Cultural Council hosts storytelling program
NAUGATUCK — Felipe Flores left his job teaching at a preparatory school in Acapulco, Mexico, in 1983 to plow snow for the Department of Transportation in Connecticut.
“People asked what was wrong with me,” said Flores, now 58, of Lorann Circle.
Flores told of coming to the borough Friday during the Naugatuck Cultural Council’s “Telling Our Stories” program, which encouraged local people of varying backgrounds to describe how they came to live in the community.
Flores grew up near Mexico City and attained a college education. He said he is the only one of his family to have moved outside of a 20-mile radius in Mexico.
“Growing up, (it) was never in my plans to be where I am right now,” Flores said in accented English.
He met the American woman who would become his wife, Suzanne Flores, in Mexico when they taught at the same school. They married and had two children in Mexico, then moved to the United States to be close to her family in Sherman.
Ultimately, they settled in the borough for the inexpensive housing and the location, which allowed Suzanne Flores, now 62, to travel easily to both Hartford and West Haven for work. Felipe Flores eventually got his master’s degree and taught for at least 20 years at Naugatuck Valley Community College. The couple is now retired, although Felipe Flores continues to work on Greenlieef Consulting & Development, a company he co-founded to lobby the state on behalf of vulnerable groups who need protection during natural disasters.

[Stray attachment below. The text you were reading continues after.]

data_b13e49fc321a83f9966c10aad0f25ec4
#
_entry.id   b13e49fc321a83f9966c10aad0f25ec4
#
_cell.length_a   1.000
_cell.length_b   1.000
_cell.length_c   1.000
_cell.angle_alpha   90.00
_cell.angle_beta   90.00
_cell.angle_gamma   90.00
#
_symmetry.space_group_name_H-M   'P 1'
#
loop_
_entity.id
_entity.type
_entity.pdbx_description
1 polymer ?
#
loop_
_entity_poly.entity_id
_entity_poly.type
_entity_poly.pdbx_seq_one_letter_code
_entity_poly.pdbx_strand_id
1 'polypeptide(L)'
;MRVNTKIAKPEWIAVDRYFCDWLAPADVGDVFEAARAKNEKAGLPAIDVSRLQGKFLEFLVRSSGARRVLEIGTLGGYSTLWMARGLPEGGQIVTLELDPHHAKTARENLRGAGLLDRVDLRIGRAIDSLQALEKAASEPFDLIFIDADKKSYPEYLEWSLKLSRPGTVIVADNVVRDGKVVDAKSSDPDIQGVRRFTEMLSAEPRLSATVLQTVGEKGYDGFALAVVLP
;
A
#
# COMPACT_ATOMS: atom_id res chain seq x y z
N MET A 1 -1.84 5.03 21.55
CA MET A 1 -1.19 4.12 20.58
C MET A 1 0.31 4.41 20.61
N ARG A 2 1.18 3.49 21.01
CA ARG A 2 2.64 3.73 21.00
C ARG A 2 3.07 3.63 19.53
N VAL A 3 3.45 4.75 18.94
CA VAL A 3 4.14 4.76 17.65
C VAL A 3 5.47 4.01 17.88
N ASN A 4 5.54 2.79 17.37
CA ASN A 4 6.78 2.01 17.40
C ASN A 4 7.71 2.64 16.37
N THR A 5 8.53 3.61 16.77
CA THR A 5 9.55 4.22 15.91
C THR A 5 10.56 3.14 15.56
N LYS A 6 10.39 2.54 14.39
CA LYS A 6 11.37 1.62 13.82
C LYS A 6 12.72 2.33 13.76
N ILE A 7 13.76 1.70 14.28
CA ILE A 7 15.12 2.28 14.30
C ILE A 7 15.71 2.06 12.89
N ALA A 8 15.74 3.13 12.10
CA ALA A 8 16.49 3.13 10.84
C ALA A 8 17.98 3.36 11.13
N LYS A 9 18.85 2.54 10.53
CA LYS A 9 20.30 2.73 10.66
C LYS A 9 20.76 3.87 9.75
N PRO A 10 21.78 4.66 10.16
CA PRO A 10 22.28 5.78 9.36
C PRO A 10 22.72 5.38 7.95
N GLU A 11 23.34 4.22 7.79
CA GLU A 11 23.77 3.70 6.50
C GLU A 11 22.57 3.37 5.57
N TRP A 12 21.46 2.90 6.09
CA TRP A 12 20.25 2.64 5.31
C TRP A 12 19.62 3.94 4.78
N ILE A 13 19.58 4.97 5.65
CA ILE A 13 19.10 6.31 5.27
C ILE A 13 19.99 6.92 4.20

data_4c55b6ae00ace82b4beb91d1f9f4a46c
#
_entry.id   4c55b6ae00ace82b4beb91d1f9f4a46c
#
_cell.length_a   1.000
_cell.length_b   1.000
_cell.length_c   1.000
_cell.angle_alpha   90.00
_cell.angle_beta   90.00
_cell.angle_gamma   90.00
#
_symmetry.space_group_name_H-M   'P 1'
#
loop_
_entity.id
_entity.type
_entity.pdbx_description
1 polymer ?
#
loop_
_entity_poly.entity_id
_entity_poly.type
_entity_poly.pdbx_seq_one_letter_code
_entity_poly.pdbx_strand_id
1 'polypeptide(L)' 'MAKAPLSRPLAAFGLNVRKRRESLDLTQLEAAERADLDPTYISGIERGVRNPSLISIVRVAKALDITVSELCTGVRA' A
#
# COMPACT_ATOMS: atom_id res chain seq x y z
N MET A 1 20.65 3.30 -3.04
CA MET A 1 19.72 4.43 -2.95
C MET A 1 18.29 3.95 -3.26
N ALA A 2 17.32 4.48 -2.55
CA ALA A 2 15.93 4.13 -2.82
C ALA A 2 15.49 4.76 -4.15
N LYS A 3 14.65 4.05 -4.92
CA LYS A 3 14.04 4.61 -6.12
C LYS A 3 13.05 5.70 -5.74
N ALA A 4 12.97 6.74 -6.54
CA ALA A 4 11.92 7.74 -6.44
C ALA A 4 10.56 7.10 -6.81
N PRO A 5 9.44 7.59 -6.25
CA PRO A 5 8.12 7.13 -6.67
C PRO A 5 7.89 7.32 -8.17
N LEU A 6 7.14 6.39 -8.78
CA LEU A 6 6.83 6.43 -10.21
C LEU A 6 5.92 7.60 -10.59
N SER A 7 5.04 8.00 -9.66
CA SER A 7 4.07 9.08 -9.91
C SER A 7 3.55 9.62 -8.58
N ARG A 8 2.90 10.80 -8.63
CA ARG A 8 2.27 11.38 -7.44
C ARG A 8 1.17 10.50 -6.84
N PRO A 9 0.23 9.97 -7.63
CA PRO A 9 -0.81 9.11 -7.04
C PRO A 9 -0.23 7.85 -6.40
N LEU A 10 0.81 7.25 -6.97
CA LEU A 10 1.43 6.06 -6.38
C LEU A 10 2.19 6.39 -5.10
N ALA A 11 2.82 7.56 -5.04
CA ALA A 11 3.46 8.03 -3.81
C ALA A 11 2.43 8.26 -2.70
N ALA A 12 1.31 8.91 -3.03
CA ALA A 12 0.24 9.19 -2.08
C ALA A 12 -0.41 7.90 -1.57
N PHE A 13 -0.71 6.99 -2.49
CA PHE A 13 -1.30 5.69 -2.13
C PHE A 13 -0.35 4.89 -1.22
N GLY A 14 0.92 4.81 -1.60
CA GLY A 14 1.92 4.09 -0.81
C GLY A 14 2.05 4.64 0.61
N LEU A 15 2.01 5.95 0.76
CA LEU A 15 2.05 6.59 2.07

A dozen people sat on stones under the warm noontime sun in the Gunntown Passive Park and Nature Preserve, listening to Flores and a Jamaican woman, Ivy Magnan, tell of their culture shock upon arriving in Connecticut.
Magnan, 60, lives in New Haven, but her son is married to Vaneza Gouveia Clarke, the borough native who was honored earlier in the day for her role in saving the land off Gunntown Road that opened last year as a nature preserve.
Magnan said she came to the United States to join her sister, get an education and live in a better economy. Some aspects of the United States were hard to get used to, she said.
“Our way of life is slow and easy, and here it’s fast,” Magnan said.
The storytelling session was the result of brainstorming by members of the Naugatuck Cultural Council, including Len Yannielli, who is also a member of the committee that pushed to create, and now hosts events at, the Gunntown park.
Mayor Robert Mezzo, who is on the cultural council, said the group plans to hold similar programs during times when more people are not working. People who listen to such stories build better relationships across cultures, Mezzo said.
“I think eventually they can find something in someone’s journey to Naugatuck that reminds them of their own,” Mezzo said.